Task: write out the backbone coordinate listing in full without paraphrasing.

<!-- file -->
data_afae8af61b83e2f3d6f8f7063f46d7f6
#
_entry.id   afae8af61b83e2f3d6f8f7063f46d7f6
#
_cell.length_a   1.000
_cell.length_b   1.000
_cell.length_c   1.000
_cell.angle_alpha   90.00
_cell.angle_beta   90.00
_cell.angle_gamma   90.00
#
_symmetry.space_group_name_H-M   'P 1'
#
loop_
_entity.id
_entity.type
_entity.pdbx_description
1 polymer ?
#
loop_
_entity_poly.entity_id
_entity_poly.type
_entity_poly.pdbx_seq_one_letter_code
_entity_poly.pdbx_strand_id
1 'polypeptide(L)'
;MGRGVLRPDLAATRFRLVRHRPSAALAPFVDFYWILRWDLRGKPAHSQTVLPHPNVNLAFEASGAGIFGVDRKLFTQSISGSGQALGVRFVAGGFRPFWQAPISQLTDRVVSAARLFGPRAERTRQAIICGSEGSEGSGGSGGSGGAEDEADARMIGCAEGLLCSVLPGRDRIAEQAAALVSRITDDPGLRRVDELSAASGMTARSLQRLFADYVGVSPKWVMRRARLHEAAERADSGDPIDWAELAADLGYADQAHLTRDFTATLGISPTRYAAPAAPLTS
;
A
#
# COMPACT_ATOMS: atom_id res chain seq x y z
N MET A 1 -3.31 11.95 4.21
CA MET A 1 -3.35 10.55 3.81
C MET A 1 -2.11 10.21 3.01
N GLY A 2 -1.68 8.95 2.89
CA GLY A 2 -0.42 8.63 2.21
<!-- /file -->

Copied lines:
data_afae8af61b83e2f3d6f8f7063f46d7f6
#
_entry.id   afae8af61b83e2f3d6f8f7063f46d7f6
#
_cell.length_a   1.000
_cell.length_b   1.000
_cell.length_c   1.000
_cell.angle_alpha   90.00
_cell.angle_beta   90.00
_cell.angle_gamma   90.00
#
_symmetry.space_group_name_H-M   'P 1'
#
loop_
_entity.id
_entity.type
_entity.pdbx_description
1 polymer ?
#
loop_
_entity_poly.entity_id
_entity_poly.type
_entity_poly.pdbx_seq_one_letter_code
_entity_poly.pdbx_strand_id
1 'polypeptide(L)'
;MGRGVLRPDLAATRFRLVRHRPSAALAPFVDFYWILRWDLRGKPAHSQTVLPHPNVNLAFEASGAGIFGVDRKLFTQSISGSGQALGVRFVAGGFRPFWQAPISQLTDRVVSAARLFGPRAERTRQAIICGSEGSEGSGGSGGSGGAEDEADARMIGCAEGLLCSVLPGRDRIAEQAAALVSRITDDPGLRRVDELSAASGMTARSLQRLFADYVGVSPKWVMRRARLHEAAERADSGDPIDWAELAADLGYADQAHLTRDFTATLGISPTRYAAPAAPLTS
;
A
#
# COMPACT_ATOMS: atom_id res chain seq x y z
N MET A 1 -3.31 11.95 4.21
CA MET A 1 -3.35 10.55 3.81
C MET A 1 -2.11 10.21 3.01
N GLY A 2 -1.68 8.95 2.89
CA GLY A 2 -0.42 8.63 2.21